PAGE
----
Very little background information is known on most of the animals SCRAPS takes in however, through a series of tests they are able to identify a dog's strengths and weaknesses to determine if the dog is adoptable.
"We're going to look at three things to help us determine if a dog is safe to adopt out into a new home," said Nancy Hill of SCRAPS.
The shelter considers information received by intake from the person turning the dog in.
"Was the dog doing something bad and that's why people or an officer brought it in here? Was it a really nice dog that's just lost," said Hill.
After the dog is at the shelter for a minimum of 24 hours, they take a safe assessment test. The safe assessment is a national test used by shelters throughout the United States.
"We're going to put the dog into different situations and evaluate the dog's reaction," Hill said.
The test ranges from anything like a simple touch to a squeeze to a fake hand being placed in and near the dog's food bowl while they are eating. The dog is ranked in each area on a scale system from one to five.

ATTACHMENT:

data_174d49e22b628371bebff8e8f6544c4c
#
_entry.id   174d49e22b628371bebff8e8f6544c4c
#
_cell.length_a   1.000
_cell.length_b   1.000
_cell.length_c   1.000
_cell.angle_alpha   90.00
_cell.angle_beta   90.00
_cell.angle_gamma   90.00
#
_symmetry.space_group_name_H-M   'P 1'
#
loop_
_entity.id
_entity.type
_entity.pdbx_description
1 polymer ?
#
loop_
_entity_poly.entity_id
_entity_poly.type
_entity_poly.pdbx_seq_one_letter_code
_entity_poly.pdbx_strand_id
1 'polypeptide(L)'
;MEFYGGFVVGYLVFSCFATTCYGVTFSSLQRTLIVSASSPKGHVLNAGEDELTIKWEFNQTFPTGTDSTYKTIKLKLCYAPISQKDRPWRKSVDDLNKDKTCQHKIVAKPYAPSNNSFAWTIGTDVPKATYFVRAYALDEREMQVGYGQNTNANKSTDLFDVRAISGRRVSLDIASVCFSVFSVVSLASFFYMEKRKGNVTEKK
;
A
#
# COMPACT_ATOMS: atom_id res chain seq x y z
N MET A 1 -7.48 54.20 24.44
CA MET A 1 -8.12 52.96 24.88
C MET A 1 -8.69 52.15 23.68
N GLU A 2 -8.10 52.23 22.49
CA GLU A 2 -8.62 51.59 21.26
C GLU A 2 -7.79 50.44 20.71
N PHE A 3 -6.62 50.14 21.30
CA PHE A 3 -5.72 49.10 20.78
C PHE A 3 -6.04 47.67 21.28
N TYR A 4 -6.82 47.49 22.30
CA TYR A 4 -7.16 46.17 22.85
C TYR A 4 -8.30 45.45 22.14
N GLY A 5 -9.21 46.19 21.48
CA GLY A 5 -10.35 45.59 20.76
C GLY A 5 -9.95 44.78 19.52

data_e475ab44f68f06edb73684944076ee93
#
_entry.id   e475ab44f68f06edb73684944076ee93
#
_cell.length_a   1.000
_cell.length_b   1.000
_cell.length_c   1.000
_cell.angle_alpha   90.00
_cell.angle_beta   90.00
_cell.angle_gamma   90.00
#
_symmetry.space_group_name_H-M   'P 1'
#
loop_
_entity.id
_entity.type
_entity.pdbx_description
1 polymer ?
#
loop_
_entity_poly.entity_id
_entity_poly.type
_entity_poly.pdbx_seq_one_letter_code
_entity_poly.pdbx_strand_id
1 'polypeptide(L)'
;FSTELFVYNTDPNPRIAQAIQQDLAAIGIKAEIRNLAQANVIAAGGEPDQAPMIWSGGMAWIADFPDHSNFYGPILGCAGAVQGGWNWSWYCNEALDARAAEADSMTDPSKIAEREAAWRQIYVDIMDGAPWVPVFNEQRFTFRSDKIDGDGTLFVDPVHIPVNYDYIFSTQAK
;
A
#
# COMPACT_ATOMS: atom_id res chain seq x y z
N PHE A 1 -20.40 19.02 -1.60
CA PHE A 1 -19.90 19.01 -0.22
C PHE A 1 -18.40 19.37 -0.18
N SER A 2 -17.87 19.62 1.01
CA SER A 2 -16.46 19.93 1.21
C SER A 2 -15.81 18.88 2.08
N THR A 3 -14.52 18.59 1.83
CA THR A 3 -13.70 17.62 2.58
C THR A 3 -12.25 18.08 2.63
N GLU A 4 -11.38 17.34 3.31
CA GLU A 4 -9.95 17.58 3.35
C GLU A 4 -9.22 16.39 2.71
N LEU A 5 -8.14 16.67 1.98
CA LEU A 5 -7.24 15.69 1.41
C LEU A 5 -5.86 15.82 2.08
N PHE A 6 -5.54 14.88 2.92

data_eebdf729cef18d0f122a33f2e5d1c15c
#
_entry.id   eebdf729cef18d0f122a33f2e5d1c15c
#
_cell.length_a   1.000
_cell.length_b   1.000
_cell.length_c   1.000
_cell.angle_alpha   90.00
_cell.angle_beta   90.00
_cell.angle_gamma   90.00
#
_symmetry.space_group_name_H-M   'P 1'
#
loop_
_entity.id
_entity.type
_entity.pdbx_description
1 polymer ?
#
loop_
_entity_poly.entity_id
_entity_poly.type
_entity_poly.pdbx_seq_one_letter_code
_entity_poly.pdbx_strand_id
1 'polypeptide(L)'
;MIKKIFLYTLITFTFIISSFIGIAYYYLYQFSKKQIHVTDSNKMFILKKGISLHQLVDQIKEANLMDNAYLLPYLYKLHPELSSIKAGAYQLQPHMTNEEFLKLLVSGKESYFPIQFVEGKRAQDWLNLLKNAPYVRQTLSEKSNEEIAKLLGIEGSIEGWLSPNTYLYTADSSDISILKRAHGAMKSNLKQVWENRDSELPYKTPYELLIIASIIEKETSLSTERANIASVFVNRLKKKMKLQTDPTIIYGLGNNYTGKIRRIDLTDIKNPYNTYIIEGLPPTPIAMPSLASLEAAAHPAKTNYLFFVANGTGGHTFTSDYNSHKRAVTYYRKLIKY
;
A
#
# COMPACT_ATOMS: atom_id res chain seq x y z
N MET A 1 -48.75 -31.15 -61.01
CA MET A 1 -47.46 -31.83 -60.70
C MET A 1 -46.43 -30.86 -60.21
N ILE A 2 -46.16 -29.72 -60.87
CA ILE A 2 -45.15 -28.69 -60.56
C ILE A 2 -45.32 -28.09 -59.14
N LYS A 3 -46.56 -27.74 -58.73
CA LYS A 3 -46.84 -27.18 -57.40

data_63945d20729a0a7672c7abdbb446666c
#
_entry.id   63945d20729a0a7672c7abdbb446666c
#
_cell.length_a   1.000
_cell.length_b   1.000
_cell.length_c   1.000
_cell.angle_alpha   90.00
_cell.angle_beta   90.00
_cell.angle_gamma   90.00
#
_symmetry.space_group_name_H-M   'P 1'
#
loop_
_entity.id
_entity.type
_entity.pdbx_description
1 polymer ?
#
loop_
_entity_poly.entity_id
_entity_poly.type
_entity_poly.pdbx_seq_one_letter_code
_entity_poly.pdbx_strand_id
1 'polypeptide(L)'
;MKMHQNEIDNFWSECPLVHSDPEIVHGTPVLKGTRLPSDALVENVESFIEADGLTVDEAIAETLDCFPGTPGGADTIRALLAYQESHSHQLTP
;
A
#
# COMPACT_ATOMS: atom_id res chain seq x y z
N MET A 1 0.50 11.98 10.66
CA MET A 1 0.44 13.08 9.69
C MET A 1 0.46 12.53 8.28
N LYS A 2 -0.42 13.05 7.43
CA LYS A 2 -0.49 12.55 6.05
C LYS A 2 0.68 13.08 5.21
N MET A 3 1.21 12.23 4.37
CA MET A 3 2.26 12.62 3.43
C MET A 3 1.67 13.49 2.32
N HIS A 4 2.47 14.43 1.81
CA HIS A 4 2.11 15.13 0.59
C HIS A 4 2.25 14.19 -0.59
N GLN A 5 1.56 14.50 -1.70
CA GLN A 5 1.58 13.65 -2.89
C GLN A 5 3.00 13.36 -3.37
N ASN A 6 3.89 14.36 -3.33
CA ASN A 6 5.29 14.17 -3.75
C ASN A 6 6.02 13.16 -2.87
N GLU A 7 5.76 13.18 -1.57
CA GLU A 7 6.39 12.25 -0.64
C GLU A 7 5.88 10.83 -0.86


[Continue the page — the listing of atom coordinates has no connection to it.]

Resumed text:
"We call ones across the board a perfect dog, a two a little more challenging, a three probably should be in training classes," said Hill.
Fours are often sent to a rescue to receive training on the problem areas, and fives are deemed as un-adoptable. Hill said luckily, very few dogs receive fives.
The final thing SCRAPS looks into is the behavior of the dog under their care and if the staff notices any behavior issues.